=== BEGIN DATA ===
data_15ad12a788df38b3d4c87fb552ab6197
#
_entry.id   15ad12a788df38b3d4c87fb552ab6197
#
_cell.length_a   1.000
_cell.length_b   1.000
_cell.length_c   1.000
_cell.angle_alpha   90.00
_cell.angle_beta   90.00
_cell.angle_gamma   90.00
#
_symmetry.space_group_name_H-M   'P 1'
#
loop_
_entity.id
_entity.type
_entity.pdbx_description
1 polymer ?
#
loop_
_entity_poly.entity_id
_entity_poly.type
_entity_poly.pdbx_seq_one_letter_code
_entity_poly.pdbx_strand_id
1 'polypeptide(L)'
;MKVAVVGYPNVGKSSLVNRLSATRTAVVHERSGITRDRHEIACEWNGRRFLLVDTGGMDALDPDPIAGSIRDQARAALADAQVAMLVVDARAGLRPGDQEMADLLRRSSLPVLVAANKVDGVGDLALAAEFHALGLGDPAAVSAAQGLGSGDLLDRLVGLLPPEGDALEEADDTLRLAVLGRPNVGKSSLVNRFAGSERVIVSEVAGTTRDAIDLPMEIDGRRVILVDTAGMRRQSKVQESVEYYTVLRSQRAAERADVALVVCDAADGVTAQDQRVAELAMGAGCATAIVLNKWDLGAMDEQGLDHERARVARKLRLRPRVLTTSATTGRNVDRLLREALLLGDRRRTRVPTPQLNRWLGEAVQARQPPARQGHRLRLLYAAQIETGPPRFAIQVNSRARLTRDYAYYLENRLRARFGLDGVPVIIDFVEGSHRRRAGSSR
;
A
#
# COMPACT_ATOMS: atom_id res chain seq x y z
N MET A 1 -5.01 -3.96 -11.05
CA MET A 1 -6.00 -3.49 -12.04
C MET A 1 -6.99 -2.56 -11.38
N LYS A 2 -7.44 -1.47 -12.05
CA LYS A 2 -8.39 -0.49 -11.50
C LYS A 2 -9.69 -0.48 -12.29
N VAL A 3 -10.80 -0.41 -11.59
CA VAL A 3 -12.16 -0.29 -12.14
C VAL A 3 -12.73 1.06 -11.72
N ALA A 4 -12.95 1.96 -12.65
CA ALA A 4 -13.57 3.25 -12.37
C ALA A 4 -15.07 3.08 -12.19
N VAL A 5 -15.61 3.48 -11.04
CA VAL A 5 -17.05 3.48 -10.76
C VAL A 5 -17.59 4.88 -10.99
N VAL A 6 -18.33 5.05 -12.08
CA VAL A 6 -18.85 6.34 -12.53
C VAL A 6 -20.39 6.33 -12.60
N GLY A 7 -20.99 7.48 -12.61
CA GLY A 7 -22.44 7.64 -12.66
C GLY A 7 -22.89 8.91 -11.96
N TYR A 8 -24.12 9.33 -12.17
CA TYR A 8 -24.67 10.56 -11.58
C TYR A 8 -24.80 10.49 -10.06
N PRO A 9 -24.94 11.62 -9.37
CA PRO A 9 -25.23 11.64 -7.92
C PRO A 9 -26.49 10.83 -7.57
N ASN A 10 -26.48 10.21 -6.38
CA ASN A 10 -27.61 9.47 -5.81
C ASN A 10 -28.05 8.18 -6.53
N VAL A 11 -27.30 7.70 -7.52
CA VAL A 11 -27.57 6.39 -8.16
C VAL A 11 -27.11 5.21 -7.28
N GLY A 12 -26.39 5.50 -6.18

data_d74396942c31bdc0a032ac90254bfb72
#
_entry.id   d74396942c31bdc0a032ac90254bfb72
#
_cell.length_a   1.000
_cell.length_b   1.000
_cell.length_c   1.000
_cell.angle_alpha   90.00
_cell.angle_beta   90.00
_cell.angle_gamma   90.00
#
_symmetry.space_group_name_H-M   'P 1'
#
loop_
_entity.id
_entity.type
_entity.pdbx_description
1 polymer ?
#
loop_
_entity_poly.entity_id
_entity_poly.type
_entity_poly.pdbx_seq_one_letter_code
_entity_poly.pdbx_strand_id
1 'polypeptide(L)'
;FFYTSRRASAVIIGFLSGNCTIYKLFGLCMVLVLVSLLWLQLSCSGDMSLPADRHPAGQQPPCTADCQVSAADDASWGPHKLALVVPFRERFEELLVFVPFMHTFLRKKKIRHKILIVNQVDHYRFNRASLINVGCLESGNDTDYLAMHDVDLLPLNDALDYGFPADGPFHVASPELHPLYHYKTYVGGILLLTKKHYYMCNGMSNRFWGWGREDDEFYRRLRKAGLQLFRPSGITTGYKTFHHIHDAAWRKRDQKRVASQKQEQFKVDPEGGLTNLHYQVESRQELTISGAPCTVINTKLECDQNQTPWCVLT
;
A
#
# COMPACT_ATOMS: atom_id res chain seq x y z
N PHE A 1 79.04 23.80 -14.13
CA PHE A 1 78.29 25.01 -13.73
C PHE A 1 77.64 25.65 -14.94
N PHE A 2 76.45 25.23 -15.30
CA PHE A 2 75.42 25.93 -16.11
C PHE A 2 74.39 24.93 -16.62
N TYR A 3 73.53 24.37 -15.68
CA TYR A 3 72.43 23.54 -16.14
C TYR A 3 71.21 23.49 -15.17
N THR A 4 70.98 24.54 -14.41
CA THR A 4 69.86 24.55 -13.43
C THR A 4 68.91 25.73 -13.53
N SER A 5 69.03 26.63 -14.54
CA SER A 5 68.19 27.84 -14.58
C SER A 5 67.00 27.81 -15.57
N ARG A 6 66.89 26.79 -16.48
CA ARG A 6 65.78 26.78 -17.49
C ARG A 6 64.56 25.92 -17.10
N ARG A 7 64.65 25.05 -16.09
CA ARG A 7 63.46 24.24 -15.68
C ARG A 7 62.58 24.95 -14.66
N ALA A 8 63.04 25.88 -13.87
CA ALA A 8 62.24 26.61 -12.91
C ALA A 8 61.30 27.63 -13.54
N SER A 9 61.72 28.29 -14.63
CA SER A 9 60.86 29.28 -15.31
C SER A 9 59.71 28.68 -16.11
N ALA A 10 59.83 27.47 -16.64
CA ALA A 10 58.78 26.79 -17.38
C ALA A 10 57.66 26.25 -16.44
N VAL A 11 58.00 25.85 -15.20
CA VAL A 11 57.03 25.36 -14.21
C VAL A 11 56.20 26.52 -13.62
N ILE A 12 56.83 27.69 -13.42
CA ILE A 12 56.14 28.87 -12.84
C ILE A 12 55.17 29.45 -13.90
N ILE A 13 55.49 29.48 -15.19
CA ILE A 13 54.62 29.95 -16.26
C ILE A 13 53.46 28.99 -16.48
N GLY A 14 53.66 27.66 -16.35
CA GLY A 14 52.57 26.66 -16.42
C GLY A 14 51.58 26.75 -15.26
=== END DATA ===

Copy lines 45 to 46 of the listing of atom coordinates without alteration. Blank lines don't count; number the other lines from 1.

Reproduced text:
C VAL A 5 -17.59 4.88 -10.99
N VAL A 6 -18.33 5.05 -12.08